May 6, 2021 By Ryan Songalia
Marchers will be on the streets of Jackson Heights Friday in support of anti-government protests in Colombia that have left at least 24 people dead.
The rally will start at 93rd Street and 34th Avenue at 6:30 p.m. and conclude at 78th Street, with a candle lighting ceremony. Similar actions have been held at the Colombian Consulate, United Nations and in Elmhurst in recent days.
The New York protests have been far less intense than the ones in Colombian cities like Cali and Bogota, which started on April 28 in opposition to a proposed sales tax plan that would raise the costs of food and other essentials.
The Colombian president, Ivan Duque, has since shelved the tax plan– although the protests have continued. They have now led to a general strike that has brought some cities to a halt.
More than 550 people have been arrested, with President Duque alleging that drug cartels are responsible for looting and vandalism amid the protests. A government crackdown has led to 24 deaths.
The United Nations has criticized the Colombian government for allegedly using excessive police force.
Queens has the largest population of Colombian-Americans of any county in the country, with an estimated 150,000 people of Colombian descent.
For Ingrid Gomez, a city council candidate and Corona resident, the struggle has been personal. Her family immigrated from Barranquila, Colombia at age 7 to escape poverty and cartel violence.
She believes that the protests have grown out of frustrations—such as from poverty and destitution— that predate the tax bill. For instance, 27 percent of Colombians live at or below the poverty line, according to World Bank data.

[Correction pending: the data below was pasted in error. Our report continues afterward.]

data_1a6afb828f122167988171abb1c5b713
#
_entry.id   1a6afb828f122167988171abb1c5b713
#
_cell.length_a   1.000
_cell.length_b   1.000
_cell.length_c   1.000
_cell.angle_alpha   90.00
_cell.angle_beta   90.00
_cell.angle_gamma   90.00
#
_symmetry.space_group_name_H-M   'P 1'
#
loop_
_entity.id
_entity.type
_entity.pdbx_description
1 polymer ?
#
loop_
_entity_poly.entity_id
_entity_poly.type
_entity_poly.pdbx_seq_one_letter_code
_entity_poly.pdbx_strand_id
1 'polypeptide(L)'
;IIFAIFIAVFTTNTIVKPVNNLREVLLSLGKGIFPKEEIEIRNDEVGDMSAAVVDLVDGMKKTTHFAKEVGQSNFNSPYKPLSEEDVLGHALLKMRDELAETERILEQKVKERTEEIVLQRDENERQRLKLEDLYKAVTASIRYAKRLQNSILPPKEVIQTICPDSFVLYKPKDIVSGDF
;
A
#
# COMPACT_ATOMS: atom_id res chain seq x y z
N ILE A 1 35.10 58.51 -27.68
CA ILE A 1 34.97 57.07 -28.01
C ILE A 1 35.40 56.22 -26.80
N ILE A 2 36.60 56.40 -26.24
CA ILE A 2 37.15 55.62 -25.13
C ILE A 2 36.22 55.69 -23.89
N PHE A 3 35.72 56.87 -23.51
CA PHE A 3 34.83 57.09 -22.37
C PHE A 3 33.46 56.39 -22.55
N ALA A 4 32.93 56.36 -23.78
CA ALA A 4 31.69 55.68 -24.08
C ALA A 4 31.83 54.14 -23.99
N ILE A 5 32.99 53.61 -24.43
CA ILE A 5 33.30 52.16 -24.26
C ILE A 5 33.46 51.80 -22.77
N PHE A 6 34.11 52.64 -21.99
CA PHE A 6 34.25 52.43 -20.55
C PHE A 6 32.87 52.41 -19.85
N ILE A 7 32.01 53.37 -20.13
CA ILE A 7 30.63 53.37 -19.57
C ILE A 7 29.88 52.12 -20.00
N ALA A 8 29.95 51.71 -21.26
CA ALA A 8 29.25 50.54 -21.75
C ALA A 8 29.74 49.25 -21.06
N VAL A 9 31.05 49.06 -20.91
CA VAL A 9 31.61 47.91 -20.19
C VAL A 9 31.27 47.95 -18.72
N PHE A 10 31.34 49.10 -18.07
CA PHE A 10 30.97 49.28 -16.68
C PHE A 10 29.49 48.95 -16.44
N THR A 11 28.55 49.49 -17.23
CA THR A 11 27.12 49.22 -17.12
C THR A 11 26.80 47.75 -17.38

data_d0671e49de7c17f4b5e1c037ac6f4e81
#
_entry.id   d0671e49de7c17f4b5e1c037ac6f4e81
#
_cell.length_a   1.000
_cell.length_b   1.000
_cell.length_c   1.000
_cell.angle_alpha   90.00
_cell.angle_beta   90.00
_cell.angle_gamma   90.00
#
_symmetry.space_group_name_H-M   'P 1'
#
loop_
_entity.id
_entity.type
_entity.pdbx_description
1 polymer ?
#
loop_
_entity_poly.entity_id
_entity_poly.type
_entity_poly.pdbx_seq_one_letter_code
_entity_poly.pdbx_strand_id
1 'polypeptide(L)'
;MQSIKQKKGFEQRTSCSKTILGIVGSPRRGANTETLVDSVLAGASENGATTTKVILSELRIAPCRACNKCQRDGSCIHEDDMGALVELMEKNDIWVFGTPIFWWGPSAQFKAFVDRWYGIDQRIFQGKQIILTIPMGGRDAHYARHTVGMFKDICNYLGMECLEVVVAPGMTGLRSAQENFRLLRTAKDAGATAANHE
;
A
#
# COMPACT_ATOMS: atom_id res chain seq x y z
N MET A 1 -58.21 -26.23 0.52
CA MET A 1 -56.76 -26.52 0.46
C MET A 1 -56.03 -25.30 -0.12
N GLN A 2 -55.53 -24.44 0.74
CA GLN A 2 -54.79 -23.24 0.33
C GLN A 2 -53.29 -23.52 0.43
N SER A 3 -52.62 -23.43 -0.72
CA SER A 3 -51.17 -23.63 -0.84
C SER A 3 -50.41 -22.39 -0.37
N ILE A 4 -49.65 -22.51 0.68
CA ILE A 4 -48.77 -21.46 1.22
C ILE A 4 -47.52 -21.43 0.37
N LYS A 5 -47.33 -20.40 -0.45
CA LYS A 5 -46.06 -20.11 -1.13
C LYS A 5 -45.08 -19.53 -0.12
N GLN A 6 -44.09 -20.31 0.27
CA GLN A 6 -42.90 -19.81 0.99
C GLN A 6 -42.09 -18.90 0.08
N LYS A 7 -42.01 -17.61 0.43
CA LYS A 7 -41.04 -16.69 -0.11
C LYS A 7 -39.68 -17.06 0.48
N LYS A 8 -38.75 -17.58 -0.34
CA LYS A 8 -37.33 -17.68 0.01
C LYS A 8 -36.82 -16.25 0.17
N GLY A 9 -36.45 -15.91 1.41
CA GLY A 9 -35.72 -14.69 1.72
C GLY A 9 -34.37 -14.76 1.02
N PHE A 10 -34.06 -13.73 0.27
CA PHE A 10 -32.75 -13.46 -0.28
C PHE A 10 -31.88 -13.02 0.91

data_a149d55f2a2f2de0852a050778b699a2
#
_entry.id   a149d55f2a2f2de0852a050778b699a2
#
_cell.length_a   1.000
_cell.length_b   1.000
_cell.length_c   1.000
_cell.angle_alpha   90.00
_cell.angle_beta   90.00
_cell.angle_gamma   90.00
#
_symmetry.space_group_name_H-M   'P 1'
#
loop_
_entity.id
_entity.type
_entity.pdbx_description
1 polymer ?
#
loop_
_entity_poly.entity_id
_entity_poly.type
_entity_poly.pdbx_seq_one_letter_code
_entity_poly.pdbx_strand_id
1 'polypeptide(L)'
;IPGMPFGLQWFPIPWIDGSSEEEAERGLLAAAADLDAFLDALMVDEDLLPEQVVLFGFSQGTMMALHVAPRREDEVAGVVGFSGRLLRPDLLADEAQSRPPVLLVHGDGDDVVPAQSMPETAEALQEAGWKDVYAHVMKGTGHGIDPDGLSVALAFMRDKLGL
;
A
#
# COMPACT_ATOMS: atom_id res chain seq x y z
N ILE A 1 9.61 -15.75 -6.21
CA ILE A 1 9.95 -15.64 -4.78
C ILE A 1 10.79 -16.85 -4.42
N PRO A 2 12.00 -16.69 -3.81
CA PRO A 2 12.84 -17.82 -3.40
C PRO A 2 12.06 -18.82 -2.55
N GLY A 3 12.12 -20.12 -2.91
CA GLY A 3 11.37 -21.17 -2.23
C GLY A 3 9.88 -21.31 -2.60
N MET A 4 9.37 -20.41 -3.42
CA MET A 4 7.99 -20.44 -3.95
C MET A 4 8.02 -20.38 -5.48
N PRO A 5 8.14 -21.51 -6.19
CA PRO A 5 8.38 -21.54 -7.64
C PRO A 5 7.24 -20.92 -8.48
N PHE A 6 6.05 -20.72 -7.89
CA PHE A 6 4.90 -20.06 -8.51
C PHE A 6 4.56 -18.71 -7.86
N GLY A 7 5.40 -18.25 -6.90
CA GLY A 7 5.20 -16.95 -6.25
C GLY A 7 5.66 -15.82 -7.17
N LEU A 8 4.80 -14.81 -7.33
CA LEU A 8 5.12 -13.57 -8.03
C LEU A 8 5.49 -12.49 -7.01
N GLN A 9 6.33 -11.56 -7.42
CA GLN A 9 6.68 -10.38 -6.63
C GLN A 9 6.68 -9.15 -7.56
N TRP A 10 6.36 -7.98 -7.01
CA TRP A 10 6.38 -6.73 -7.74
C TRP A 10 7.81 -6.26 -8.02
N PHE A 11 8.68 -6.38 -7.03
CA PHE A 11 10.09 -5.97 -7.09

“A lot of this feels a little removed from me but certainly the struggles and the pain is not removed,” said Gomez, who is running for the 21st district council seat currently held by Francisco Moya. “I understand this is a moment of tremendous pain but also there is the possibility of transformation.”
Gomez says the vigil she attended Tuesday at Manuel de Dios Unanue Triangle in Elmhurst was the most impactful she’d ever attended. A crowd of more than 100 people draped themselves in Colombian flags, sang the Colombian national anthem and sang songs in solidarity with the protesters.
She says she has been heartened by the response of younger Colombian-Americans who have remained connected to the struggles of Colombians.
“There was just an incredibly passionate energy and palpable pain,” Gomez said.
State Sen. Jessica Ramos, who is Colombian-American, has spoken out against “gross human rights violations” regarding the protests in Colombia, including the protests held in Palmira and Cali, where her father’s family lives.
Assemblymember Catalina Cruz, who was born in Colombia, has been tweeting her support for protesters, and reposting videos of alleged acts of human rights violations by police forces. “I’m going to keep sharing these. We will not be silenced,” wrote Cruz.